Competition is not a bad thing.
I think that competition, particularly in business, is something that most folks naturally fear.  I was that way when I began.  How will I be viewed by other auctioneers in my area?  How will they treat me?  What will they say about me?  What I came to learn is that competition raises the bar for all of us.  It keeps everyone honest and hard-working.  In reality, there is enough work for all of us.  There are sometimes that we overlap, but generally everyone has a niche.  There are even opportunities to work together.  We refer to each other.  We bid with each other.  We help each other identify things.  When we pitch for business we sometimes go against each other without even knowing it.  That's okay.  It makes us all better.  I appreciate those folks and I believe that they appreciate me too.

Trade time for money or money for time.
It's a mantra for those who are self employed or have strange hours.  If you need money, you trade time to stack cash.  If you need time, you sacrifice money.  This has probably been the hardest transition for me.  I got well accustomed to that paycheck being deposited in my account at the end of each month!  I do have amazing flexibility now though.  If I want to plan a camping trip with my boys and their Scout groups, I can now schedule auctions around the trip instead of scheduling trips around work.  However..... I've sometimes had to do the opposite because the opportunity was too good.  The biggest difference is that now I have the option.  That's priceless.  Profitably managing that paradox is one of the things that I'll be working on in 2018.

Auctions Work!
I've written extensively about the merits of the auction method.  You can see that HERE.  In my part of the country the auction method is still sometimes viewed as the method of last resort.  But....... that's changing.  With every land auction that exceeds expectations, every estate auction that pops stellar results and every business liquidation that sometimes yields near retail prices, people are noticing.  When done properly by an honest auction professional, it works.  Every time.

People are generally good.
Despite what we see daily on TV and online, most folks are good people just trying to do the same things.  They work, earn money, take care of their families and enjoy their communities.  That doesn't make the news.  I've encountered legions of people in every part of my career, but in the auction business most everyone seems happy.  Sellers, but almost always bidders.  People like to bid!  It's fun!  Benefit auctions are many times my favorite events.  People like to give.  I believe God wired us that way.  The excitement when a generous bidder "overpays" for an item at a charity auction is exhilarating for both the audience, bidder and the bid caller alike.  Don't believe me?  Try it sometime.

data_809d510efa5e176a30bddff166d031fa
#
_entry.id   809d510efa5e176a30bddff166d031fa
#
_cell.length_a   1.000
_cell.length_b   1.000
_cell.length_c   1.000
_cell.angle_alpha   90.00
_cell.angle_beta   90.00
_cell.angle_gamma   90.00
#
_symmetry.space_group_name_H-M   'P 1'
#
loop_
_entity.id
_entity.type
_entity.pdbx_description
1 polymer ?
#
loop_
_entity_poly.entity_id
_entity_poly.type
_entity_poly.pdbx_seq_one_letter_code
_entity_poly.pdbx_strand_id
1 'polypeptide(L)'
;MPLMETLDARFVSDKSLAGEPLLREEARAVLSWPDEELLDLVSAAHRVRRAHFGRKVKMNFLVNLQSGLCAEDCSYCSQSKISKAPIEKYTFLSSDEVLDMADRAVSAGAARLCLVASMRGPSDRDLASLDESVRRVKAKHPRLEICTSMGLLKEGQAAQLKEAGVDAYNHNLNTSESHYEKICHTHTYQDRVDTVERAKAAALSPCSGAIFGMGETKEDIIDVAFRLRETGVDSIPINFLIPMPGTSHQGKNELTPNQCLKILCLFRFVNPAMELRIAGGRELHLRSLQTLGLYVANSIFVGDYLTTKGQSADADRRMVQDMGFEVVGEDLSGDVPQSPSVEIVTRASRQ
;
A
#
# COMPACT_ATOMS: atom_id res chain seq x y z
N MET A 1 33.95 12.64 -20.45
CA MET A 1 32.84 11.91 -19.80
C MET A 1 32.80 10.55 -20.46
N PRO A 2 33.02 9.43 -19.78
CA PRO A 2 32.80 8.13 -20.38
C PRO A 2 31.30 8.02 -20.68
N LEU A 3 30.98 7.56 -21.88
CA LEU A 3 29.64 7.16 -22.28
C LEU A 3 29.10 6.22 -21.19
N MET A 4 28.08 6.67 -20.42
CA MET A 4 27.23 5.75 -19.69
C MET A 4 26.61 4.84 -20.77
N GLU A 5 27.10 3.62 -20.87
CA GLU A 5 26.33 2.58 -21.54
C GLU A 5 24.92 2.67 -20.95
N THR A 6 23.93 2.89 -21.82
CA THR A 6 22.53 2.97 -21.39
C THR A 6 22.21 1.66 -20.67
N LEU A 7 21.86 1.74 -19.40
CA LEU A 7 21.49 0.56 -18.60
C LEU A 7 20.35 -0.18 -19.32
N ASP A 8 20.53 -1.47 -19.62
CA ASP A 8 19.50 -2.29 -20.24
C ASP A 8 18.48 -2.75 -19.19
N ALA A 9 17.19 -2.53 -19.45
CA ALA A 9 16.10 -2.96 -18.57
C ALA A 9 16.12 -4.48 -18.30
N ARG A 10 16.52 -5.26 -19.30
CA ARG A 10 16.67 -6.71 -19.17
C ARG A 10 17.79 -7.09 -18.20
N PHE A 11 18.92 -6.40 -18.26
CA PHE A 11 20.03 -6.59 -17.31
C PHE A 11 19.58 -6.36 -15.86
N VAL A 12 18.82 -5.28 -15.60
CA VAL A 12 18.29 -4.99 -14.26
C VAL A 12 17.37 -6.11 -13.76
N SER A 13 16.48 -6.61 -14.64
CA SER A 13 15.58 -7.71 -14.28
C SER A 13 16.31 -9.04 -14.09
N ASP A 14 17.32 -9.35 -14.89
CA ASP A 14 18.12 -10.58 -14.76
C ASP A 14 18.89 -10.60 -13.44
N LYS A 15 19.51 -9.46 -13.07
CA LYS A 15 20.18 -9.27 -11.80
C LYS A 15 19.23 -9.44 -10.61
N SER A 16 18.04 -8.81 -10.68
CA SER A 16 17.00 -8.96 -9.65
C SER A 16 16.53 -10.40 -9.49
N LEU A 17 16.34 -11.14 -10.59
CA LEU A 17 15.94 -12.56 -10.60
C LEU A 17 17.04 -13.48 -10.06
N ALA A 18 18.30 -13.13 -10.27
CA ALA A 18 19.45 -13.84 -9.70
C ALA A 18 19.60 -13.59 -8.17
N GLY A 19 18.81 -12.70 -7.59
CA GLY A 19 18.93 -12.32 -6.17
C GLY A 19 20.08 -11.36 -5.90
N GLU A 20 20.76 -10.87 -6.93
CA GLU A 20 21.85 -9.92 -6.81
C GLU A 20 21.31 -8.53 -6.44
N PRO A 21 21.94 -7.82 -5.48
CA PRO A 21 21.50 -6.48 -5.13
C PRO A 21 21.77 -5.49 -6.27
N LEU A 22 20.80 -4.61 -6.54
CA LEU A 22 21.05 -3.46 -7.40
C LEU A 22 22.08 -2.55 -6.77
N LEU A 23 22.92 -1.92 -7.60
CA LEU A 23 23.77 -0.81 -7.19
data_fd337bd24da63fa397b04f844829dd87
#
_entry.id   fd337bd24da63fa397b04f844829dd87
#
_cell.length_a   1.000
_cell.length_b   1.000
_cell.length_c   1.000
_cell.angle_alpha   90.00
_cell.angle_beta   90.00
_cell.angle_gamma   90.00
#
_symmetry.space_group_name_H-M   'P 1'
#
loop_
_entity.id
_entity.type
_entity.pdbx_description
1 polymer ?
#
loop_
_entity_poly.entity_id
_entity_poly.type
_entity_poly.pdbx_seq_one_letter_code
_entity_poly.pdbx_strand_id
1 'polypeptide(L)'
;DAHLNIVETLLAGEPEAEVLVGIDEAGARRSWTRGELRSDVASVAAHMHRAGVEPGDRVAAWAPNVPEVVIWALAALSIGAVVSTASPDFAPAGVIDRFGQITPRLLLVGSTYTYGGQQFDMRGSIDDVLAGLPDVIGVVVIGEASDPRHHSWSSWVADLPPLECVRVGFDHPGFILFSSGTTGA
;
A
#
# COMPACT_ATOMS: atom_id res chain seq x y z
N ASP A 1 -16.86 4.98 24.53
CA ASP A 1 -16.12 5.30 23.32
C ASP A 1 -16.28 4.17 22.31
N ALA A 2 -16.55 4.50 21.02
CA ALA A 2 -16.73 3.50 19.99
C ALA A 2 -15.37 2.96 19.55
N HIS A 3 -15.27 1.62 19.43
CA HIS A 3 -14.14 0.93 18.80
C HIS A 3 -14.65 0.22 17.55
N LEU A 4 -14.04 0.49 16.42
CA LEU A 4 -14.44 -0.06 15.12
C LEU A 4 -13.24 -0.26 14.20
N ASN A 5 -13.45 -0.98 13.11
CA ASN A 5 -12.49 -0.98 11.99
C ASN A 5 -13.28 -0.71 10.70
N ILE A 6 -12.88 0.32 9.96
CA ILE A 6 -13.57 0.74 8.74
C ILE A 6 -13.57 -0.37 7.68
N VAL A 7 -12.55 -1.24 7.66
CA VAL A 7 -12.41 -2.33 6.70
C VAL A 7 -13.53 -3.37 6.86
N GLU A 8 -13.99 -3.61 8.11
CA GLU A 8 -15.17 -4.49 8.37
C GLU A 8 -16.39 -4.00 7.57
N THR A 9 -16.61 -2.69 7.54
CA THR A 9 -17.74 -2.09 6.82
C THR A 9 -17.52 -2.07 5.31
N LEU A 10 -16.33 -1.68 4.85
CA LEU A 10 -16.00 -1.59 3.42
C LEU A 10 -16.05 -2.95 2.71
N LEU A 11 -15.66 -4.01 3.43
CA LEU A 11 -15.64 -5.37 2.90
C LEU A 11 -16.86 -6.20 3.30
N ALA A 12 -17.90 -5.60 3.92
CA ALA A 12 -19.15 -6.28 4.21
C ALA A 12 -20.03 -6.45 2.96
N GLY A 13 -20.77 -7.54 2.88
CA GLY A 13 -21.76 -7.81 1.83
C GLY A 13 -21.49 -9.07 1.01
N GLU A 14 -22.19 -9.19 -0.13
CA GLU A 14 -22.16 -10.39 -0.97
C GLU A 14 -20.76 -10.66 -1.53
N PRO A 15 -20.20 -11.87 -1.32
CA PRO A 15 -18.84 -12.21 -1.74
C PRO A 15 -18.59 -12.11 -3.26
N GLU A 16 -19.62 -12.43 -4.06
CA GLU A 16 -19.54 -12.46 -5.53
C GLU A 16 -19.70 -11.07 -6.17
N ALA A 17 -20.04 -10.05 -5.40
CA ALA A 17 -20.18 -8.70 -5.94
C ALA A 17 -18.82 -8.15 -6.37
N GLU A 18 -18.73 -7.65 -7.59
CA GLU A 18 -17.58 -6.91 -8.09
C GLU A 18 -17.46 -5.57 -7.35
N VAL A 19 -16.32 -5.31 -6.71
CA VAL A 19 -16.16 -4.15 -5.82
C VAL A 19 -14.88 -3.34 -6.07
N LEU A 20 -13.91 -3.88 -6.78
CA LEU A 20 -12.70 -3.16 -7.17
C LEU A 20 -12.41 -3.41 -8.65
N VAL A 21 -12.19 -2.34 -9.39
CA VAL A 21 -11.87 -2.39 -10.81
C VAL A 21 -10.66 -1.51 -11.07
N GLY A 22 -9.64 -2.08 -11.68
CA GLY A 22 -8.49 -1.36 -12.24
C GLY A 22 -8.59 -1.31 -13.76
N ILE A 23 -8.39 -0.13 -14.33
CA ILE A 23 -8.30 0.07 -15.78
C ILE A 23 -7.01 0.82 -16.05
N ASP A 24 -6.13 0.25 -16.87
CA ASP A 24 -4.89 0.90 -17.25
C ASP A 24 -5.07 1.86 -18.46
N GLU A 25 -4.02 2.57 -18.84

I owe a huge debt of gratitude to the sellers and bidders who have done business with me over the last four years.  It's also owed to the "teachers" who educated me about the business and life in general.  I know nearly every one by name.  They are ultimately the people who helped me succeed in the auction business.  They allowed me to feed my family, buy new baseball cleats and pay for scouting events.

I'm excited to see what the next four years hold.  If they're anything like the first four, I'm in for an amazing ride!


Alex Grovenstein
912-657-1831
alex@southauctiongroup.com
GA Auctioneer License #4105
SC Auctioneer License #4534
GA Real Estate License #366186
#AuctionAlex

Serving Statesboro, Savannah, and all areas of southeast Georgia and southern South Carolina with open, honest and efficient auction solutions.

Monday, November 6, 2017

Macon Georgia Mega Estate

Property rights are still generally respected, especially in the south.  You don't just walk up on someone's place and start plundering. Because of that, amazing collections still exist, often tucked away and relatively undiscovered.  That's what we have in our current auction, The Coulter Estate in Macon, GA.

Mr. Jack Coulter built a collection that is nothing short of amazing.  Spread between a hand-built cabin, an old chicken barn and an old gas station, the antiques and artifacts packed in were an amount that I had never seen in an estate situation.  Most of the time we come across estates that are 70% less desirable items.  Mr. Coulter, however, had a great eye with the majority of his items being things for which bidders will have great interest.  We closed out the first half of the auction last month with excited buyers and very good results.  I expect that round two will be equally as exciting.

An estate situation, I am working for Mr. Coulter's heirs with this auction.  The volume was intimidating to them.  I was happy to step in with a solution.  That's of course how I feed my family, but it has also been a privilege to honor his memory.  The placement of certain items and the manner by which things were displayed showed me quickly the things that were special to him.  Those things were not always the most valuable, but it was a neat experience to look at something and wonder about the history of it and think about the stories that he may have told his friends.

From copious amounts of points (arrowheads) and quality signs to furniture, knives and other antiques, this auction has been a joy to prepare.  The work was tremendous, but when you love what you do, you never work a day in your life.  I believe Mr. Coulter enjoyed collecting just as much as I enjoy selling at auction.

If you like antiques, advertising, or just generally cool items, check out The Coulter Estate in Macon and share the catalog with others.  Its one that you won't soon forget, I assure you!

Alex Grovenstein
912-657-1831
alex@southauctiongroup.com
GA Auctioneer License #4105
SC Auctioneer License #4534
GA Real Estate License #366186
#AuctionAlex

Serving Statesboro, Savannah, and all areas of southeast Georgia and southern South Carolina with open, honest and efficient auction solutions.